The present study aimed to clarify the effect of the foot strike pattern on muscle–tendon behavior and kinetics of the gastrocnemius medialis during treadmill running. Seven male participants ran with 2 different foot strike patterns (forefoot strike [FFS] and rearfoot strike [RFS]), with a step frequency of 2.50 Hz and at a speed of 2.38 m/s for 45 seconds on a treadmill with an instrumented force platform. The fascicle behavior of gastrocnemius medialis was captured using a B-mode ultrasound system with a sampling rate of 75 Hz, and the mechanical work done and power exerted by the fascicle and tendon were calculated. At the initial contact, the fascicle length was significantly shorter in the FFS than in the RFS (P = .001). However, the fascicular velocity did not differ between strike patterns. Higher tendon stretch and recoil were observed in the FFS (P < .001 and P = .017, respectively) compared with the RFS. The fascicle in the positive phase performed the same mechanical work in both the FFS and RFS; however, the fascicle in the negative phase performed significantly greater work in the FFS than in the RFS (P = .001). RFS may be advantageous for requiring less muscular work and elastic energy in the series elastic element compared with the FFS.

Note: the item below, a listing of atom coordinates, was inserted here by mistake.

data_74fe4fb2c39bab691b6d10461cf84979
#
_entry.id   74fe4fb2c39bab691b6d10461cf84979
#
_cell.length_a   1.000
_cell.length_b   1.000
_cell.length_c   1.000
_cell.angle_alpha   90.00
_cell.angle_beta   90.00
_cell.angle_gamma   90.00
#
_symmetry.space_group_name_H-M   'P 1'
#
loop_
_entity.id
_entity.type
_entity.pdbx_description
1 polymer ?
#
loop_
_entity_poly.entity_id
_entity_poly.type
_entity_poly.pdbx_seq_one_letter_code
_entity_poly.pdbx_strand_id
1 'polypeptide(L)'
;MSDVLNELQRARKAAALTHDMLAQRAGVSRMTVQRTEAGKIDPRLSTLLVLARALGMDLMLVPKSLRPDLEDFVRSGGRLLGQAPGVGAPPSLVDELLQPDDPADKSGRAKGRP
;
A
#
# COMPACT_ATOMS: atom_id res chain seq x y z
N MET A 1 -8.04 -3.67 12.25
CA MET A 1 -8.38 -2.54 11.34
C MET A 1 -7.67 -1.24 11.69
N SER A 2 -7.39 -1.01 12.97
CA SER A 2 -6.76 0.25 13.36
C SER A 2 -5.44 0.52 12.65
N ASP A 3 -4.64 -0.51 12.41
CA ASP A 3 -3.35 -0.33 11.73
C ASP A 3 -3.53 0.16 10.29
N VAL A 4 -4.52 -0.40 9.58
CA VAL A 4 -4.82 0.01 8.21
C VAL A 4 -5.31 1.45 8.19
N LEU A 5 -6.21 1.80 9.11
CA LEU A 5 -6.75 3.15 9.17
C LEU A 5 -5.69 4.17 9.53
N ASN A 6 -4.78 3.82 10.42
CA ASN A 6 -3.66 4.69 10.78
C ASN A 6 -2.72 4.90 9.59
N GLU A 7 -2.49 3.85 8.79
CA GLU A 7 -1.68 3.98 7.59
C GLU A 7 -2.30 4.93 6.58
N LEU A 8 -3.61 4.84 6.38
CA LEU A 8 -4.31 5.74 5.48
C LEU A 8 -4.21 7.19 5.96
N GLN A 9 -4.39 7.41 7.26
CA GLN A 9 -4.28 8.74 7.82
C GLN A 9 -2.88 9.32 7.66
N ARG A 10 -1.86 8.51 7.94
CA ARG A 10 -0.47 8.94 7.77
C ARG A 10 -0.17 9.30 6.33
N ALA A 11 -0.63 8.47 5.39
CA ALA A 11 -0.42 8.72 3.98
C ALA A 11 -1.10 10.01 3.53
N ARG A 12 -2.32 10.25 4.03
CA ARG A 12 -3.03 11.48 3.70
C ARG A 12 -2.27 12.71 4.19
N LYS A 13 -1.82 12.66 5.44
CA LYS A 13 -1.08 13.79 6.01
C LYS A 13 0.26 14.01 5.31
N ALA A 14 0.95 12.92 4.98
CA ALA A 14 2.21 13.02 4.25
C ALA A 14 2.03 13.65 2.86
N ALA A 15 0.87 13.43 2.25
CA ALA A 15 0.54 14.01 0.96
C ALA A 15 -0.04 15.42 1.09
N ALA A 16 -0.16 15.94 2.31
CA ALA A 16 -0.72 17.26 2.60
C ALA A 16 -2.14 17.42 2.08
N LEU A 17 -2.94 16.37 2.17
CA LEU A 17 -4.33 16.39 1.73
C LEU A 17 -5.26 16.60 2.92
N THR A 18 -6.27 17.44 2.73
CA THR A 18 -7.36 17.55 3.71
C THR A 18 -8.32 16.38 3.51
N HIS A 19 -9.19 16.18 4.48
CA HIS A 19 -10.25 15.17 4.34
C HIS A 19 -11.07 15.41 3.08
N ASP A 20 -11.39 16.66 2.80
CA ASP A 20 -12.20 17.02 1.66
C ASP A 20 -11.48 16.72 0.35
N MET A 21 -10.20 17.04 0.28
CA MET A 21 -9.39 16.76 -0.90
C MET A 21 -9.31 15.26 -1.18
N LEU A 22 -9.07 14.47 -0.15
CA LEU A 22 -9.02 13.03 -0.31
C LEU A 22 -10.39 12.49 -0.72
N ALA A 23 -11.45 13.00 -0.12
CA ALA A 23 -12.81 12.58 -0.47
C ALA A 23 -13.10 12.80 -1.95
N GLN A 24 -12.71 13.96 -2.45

John H. Challis
Janie Cournoyer, David Koncan, Michael D. Gilchrist, and T. Blaine Hoshizaki
Understanding the relationship between head mass and neck stiffness during direct head impacts is especially concerning in youth sports where athletes have higher proportional head mass to neck strength. This study compared 2 neck stiffness conditions for peak linear and rotational acceleration and brain tissue deformations across 3 impact velocities, 3 impact locations, and 2 striking masses. A pendulum fitted with a nylon cap was used to impact a fifth percentile hybrid III headform equipped with 9 accelerometers and fitted with a youth American football helmet. The 2 neck stiffness conditions consisted of a neckform with and without resistance in 3 planes, representing the upper trapezius, the splenius capitis, and the sternocleidomastoid muscles. Increased neck stiffness resulted in significant changes in head kinematics and maximum principal strain specific to impact velocity, impact location, and striking mass.
Daniel J. Davis and John H. Challis